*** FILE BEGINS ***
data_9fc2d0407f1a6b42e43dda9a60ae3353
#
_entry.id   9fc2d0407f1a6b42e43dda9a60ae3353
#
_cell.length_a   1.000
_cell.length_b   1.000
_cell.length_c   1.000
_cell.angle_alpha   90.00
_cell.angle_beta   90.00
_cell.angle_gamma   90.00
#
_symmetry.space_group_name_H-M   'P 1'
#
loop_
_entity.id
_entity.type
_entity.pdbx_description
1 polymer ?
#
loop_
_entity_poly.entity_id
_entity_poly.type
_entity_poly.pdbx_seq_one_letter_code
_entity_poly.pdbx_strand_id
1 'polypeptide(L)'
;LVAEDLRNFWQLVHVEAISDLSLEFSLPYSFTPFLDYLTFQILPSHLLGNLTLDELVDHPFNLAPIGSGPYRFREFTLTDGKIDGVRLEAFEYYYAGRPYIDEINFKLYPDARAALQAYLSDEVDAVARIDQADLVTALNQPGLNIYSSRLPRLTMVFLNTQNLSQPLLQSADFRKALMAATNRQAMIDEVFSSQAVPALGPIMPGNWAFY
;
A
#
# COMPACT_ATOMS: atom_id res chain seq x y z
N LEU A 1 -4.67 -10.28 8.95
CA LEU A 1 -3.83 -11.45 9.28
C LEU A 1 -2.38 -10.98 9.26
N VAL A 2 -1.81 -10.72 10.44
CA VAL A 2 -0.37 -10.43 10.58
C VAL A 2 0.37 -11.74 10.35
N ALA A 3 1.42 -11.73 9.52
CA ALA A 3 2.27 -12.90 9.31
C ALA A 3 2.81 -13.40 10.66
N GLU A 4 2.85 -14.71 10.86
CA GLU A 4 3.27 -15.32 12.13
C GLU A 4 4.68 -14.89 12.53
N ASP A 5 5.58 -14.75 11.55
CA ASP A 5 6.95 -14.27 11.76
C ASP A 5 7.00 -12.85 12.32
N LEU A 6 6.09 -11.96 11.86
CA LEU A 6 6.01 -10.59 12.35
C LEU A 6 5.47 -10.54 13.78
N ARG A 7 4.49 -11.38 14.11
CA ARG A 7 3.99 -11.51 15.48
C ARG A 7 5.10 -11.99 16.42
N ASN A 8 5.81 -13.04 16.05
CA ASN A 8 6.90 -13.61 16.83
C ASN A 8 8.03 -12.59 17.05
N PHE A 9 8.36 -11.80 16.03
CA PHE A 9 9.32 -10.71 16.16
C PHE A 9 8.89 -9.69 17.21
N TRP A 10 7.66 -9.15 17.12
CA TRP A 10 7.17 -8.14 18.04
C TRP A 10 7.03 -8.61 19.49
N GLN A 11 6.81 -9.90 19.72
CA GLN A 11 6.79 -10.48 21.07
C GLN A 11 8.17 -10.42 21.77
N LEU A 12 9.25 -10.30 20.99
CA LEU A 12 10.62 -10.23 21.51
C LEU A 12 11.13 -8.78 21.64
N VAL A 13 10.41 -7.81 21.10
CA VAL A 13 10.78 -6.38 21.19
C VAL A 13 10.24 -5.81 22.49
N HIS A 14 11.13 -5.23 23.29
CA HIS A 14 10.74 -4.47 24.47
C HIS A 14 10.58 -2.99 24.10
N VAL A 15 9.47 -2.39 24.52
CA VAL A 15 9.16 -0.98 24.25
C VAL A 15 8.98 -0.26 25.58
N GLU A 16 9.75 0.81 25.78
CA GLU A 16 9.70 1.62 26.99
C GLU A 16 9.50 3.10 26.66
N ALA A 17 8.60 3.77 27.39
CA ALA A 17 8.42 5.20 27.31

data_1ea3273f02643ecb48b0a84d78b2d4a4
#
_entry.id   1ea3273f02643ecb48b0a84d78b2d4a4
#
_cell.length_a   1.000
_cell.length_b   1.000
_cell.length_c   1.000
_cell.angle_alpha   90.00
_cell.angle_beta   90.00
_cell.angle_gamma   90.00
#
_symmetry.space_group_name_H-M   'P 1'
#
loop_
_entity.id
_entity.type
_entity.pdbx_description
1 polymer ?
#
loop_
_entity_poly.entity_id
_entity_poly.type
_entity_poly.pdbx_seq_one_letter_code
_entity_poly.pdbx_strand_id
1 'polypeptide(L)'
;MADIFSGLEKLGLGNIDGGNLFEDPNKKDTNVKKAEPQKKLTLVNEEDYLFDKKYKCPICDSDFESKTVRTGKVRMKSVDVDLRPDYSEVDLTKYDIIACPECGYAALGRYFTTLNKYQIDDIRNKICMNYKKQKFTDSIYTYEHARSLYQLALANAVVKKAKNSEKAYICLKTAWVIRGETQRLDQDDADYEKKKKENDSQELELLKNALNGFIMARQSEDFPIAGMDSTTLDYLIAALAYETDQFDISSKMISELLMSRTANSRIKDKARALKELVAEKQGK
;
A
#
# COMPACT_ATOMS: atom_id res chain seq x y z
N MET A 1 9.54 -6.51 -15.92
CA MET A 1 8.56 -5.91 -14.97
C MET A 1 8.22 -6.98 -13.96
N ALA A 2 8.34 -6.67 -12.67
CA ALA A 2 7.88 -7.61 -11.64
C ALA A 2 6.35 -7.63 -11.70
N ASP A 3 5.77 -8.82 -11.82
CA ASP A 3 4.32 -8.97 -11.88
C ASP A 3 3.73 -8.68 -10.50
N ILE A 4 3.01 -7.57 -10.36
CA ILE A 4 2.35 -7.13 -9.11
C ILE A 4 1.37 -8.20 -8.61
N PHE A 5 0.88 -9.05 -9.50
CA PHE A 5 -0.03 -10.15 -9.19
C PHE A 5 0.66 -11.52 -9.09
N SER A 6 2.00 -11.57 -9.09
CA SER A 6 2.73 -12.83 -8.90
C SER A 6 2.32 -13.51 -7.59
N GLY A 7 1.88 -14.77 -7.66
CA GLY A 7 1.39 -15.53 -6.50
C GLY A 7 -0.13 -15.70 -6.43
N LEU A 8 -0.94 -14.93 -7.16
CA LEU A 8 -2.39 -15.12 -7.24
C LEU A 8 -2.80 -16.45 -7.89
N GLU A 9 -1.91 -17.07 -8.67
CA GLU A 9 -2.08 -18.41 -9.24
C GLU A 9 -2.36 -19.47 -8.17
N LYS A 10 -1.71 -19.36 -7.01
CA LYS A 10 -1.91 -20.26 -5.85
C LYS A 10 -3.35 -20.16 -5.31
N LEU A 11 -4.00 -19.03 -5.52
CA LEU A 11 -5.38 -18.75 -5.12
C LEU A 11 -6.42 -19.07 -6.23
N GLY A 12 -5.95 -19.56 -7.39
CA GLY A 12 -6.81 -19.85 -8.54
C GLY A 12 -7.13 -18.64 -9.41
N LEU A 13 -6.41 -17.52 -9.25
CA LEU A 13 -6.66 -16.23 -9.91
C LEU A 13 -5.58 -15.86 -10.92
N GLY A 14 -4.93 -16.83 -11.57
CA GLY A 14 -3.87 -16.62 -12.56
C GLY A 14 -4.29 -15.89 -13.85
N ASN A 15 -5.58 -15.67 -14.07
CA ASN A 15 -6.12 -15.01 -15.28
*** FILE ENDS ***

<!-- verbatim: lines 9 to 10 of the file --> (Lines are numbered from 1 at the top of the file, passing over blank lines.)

_cell.angle_beta   90.00
_cell.angle_gamma   90.00